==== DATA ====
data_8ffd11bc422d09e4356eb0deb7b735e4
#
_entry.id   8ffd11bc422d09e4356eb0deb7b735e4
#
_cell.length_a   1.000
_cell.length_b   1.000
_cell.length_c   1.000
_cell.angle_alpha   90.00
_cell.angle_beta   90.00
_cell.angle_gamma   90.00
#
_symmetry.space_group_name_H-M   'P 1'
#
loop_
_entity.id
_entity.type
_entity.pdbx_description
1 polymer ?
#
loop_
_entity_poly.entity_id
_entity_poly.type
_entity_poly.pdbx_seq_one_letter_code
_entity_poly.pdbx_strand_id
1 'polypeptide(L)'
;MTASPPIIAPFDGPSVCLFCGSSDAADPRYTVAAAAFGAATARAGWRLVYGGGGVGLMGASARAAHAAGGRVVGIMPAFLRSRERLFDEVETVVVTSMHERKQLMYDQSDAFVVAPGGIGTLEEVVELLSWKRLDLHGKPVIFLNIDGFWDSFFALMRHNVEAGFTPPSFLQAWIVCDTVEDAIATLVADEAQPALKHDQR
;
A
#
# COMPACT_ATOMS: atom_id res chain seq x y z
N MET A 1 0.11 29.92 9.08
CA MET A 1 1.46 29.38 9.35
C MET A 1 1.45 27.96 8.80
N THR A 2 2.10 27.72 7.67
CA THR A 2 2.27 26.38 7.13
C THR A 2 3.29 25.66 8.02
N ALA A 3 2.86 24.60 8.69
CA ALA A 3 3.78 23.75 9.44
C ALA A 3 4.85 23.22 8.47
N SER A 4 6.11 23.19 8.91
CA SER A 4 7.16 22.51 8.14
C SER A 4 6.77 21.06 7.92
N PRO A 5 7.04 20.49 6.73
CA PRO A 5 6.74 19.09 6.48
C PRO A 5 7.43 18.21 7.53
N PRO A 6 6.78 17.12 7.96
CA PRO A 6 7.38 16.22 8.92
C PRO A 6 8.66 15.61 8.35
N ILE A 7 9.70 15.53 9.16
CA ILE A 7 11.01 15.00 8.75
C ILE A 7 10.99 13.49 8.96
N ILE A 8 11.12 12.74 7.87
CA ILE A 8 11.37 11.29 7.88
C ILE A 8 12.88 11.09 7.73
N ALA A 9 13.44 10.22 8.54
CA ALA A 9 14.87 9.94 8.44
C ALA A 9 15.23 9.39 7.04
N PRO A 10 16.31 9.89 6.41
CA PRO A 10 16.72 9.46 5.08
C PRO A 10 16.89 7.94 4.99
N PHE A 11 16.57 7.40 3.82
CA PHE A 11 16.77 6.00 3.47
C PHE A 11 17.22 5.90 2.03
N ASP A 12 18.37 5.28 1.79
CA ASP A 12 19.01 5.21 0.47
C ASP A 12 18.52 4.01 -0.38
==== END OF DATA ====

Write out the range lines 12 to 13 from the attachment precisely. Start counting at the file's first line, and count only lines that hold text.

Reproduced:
_symmetry.space_group_name_H-M   'P 1'
#